Creekwood was an interesting location. I did not have any personal experiences and did not have the same feelings as some of my teammates, but we did end up getting some compelling evidence when I thought for sure we wouldn't have any. Just goes to show that even when things appear quiet, there may just be something waiting for the opportunity to communicate.
My first impression of the Creekwood House was that most of the rooms were quite welcoming, sans the living room and office/sewing room. Those rooms had a different feel altogether. When we started our first EVP session, I got the creeping sense of a tall, broad, dark shadowy figure behind me, whispering in my head. A sense of dread and lightning trickled down my spine, and my body felt frozen with a foreign invader that seemed to be an exo skeleton preventing me from moving. The room was very cold, but I was quite warm. The feeling took about 30 minutes to subside, slowly diminishing over that time, but didn’t leave me completely until we finished our EVP sessions in the living room and office.
I felt like we were being watched in the bedroom from the window facing the side yard, where we did our last EVP. The room itself felt safe, but it felt like something was creeping on the outside of the house. I felt the same in the sewing room, with the big windows facing the yard.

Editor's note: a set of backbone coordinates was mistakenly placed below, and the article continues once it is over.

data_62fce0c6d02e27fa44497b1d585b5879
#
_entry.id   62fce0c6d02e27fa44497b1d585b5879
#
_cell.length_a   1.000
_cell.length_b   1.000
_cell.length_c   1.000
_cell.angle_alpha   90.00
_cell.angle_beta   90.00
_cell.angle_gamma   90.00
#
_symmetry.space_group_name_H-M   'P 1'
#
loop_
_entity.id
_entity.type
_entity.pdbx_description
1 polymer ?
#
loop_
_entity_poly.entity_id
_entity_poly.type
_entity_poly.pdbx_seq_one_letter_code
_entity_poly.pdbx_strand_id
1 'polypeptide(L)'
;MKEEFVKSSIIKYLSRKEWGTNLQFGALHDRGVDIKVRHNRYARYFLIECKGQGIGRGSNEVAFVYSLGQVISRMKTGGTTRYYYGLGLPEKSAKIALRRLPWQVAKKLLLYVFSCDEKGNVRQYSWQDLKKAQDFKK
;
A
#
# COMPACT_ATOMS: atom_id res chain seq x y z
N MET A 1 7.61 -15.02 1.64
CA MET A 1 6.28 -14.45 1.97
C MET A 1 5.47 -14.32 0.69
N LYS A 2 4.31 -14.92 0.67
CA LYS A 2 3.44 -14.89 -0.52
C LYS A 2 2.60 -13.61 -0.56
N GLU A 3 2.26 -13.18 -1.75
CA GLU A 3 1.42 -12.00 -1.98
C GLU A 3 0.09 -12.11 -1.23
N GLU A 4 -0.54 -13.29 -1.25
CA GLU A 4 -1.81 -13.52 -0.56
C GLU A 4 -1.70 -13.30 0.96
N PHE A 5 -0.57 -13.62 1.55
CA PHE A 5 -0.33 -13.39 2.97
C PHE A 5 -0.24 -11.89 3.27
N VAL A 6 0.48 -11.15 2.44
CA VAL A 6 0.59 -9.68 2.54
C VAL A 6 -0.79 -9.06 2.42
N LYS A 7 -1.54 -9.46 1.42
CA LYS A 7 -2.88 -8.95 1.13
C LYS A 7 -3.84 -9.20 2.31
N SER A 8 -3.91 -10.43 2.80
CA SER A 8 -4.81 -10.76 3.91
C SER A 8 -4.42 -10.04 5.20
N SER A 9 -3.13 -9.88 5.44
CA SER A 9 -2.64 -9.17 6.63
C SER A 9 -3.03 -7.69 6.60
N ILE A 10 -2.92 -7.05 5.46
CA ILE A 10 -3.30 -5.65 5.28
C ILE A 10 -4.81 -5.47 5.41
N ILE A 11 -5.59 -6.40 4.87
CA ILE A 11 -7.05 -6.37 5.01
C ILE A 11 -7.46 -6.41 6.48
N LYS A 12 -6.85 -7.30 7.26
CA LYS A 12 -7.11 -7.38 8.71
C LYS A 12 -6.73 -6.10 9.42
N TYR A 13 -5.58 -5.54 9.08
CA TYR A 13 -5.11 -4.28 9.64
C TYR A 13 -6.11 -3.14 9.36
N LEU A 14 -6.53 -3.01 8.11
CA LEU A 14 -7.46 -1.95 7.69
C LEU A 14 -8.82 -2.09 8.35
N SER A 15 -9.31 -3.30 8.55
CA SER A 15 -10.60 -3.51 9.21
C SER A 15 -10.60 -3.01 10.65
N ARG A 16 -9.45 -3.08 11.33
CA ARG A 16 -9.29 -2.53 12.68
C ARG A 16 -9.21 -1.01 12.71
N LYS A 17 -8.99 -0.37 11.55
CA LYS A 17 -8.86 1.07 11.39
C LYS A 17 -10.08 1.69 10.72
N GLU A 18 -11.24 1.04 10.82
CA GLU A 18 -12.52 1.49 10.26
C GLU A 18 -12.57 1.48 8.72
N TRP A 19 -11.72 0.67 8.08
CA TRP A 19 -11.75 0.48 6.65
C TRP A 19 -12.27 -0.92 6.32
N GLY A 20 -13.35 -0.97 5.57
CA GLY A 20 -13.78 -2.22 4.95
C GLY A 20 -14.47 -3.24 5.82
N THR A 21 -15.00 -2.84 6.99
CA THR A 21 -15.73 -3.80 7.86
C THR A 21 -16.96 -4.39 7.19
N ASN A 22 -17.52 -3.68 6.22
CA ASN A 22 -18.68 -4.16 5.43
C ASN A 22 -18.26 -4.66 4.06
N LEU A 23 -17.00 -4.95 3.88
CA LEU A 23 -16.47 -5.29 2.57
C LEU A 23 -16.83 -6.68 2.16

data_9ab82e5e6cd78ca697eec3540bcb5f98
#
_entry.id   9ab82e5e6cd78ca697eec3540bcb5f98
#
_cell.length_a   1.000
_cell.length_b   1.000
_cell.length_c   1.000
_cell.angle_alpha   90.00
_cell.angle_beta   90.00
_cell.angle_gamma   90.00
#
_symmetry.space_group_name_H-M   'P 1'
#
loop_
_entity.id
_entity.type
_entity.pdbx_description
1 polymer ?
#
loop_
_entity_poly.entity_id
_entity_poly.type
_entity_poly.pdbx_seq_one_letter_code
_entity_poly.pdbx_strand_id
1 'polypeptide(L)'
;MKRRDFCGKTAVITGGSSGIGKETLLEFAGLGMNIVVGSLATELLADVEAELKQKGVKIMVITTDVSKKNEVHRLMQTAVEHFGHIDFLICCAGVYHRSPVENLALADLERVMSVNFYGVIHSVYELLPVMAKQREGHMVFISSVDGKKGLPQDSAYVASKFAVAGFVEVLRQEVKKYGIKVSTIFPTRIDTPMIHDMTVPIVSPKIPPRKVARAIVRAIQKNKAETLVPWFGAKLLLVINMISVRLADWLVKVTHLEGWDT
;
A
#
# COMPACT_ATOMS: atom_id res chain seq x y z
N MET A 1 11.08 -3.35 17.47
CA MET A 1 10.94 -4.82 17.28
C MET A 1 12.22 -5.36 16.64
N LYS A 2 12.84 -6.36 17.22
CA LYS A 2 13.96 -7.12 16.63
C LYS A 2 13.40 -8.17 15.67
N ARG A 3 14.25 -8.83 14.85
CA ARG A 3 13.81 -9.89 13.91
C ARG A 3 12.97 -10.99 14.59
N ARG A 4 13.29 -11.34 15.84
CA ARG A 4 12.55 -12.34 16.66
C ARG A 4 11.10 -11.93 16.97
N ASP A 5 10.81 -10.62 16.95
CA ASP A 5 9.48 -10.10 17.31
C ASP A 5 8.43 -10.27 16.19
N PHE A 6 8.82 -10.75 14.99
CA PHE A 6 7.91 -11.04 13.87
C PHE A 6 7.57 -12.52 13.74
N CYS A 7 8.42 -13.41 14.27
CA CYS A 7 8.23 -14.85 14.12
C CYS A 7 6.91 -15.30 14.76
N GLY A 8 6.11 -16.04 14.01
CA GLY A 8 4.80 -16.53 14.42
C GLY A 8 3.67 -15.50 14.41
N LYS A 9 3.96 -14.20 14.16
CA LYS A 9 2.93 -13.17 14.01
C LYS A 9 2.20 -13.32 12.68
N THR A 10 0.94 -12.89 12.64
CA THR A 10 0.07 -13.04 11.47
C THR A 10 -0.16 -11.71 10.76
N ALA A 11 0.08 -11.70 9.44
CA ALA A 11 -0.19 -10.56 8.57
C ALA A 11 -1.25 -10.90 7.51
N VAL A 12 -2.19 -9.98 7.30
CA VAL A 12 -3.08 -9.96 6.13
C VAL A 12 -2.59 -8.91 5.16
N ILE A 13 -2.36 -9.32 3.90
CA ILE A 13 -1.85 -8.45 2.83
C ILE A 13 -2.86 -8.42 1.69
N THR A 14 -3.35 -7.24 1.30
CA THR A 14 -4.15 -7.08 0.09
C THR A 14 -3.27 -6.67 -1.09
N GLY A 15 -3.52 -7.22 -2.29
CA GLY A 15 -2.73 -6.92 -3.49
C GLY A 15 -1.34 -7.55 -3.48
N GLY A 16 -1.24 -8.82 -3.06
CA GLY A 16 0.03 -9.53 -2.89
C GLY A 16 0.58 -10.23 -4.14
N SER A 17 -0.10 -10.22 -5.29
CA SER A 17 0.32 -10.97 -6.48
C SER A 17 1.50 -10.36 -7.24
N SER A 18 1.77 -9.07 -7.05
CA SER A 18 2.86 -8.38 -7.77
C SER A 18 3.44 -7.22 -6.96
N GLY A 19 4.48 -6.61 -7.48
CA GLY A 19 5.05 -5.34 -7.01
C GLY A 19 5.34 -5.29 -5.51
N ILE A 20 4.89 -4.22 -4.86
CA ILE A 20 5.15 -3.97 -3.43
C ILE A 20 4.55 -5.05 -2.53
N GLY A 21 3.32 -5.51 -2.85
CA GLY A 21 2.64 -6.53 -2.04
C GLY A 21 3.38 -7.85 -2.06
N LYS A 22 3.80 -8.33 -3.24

I came to the Creekwood house with low expectations; I was hoping to experience something paranormal, but I was prepared to sit in the dark and not feel/see/hear anything, especially since this was my first investigation. That did not happen. From the weird glitches that happened with our equipment to feeling extremely weird and heavy in the living room to feeling watched while we were outside, the Creekwood house delivered and was an incredible first paranormal investigative experience. I am glad that our sensitive Amber gave me a grounding necklace before the investigation, it made me feel safe during the weirdest moments of the investigation.